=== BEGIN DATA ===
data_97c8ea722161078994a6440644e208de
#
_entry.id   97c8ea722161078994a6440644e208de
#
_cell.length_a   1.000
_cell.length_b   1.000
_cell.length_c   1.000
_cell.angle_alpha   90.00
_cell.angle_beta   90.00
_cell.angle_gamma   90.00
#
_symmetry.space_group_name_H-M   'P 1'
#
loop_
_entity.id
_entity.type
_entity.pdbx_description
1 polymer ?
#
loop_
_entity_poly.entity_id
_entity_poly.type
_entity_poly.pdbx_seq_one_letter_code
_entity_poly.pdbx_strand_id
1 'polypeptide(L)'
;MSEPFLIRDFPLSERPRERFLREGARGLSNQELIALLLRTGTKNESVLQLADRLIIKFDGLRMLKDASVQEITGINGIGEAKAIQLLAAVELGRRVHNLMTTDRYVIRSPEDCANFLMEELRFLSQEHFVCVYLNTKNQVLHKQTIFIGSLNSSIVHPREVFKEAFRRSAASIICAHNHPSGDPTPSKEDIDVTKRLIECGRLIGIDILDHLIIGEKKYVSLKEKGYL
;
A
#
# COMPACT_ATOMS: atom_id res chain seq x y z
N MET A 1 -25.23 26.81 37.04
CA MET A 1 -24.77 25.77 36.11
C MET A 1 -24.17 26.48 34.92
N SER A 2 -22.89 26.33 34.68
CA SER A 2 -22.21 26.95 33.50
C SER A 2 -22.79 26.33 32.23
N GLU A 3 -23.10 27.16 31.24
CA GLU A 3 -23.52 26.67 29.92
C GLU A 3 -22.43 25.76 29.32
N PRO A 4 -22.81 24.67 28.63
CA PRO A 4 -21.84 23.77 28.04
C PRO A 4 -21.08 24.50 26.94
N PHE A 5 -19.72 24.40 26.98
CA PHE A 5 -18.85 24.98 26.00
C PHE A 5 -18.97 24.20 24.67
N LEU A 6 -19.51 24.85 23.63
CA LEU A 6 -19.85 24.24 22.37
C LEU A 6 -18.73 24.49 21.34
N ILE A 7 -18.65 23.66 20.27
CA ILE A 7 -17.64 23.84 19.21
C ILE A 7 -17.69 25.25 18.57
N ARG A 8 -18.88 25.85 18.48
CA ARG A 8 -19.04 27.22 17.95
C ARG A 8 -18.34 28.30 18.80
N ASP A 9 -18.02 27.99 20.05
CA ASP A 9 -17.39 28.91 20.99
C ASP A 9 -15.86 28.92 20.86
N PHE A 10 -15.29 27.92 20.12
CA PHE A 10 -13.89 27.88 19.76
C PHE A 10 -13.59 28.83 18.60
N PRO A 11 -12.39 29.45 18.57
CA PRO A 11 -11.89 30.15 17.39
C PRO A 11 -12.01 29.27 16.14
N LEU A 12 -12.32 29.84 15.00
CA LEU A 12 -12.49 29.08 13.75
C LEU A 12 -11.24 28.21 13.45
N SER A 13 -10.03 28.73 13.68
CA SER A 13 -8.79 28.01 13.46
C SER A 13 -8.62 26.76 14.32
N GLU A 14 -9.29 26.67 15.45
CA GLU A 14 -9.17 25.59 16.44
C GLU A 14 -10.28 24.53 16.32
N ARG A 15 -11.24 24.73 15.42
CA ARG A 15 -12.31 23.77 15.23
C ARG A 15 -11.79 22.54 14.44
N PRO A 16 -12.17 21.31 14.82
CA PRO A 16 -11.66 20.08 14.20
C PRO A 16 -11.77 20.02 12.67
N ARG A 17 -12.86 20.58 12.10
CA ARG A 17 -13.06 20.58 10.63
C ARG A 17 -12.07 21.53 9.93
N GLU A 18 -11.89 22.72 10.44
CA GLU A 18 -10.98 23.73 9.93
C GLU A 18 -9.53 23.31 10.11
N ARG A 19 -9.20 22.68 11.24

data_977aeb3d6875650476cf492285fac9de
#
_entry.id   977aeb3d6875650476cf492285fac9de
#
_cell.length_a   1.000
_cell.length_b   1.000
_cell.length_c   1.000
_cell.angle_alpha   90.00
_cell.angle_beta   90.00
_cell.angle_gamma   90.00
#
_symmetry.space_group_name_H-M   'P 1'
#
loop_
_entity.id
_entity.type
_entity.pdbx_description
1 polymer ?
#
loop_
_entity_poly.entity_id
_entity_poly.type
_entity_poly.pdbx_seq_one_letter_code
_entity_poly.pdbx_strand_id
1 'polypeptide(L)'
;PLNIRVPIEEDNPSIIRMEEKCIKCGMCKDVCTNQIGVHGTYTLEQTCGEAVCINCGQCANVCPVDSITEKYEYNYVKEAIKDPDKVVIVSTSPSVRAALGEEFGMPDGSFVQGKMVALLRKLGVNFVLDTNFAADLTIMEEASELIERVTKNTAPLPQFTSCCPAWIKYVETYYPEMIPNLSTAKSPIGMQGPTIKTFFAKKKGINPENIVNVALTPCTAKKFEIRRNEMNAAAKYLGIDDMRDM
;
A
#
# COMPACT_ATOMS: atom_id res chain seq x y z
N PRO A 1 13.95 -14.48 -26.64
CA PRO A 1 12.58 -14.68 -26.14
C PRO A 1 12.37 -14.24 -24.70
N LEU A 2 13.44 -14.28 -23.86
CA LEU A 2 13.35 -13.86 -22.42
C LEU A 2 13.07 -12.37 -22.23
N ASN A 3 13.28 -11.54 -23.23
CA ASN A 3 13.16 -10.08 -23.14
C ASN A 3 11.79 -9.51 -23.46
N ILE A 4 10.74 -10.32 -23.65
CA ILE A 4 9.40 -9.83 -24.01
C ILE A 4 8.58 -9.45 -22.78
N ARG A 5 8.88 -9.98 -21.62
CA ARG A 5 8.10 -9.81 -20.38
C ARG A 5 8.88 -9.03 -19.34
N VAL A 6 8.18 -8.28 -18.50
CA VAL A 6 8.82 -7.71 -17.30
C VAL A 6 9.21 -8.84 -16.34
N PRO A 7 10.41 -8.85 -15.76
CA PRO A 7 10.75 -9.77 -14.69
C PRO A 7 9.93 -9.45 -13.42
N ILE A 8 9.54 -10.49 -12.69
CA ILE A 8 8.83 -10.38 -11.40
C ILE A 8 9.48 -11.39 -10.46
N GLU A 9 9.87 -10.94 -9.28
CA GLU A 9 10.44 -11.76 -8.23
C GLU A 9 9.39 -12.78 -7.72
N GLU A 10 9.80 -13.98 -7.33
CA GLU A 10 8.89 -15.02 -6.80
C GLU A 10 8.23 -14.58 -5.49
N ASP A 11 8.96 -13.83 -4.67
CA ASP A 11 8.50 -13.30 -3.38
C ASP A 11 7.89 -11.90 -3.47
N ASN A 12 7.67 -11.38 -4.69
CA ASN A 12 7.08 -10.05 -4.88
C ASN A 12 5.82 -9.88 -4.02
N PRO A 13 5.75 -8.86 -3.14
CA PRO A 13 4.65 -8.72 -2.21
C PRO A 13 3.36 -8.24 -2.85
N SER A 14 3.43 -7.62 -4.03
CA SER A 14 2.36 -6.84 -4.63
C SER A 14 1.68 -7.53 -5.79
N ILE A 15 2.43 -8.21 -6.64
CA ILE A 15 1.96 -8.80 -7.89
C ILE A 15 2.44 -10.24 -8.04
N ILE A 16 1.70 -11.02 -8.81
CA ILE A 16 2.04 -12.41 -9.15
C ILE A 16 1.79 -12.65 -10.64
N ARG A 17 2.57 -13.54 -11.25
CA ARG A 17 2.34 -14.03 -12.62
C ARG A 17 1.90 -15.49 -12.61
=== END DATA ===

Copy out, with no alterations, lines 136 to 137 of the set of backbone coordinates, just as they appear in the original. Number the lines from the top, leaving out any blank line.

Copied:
C PRO A 7 9.93 -9.45 -13.42
N ILE A 8 9.54 -10.49 -12.69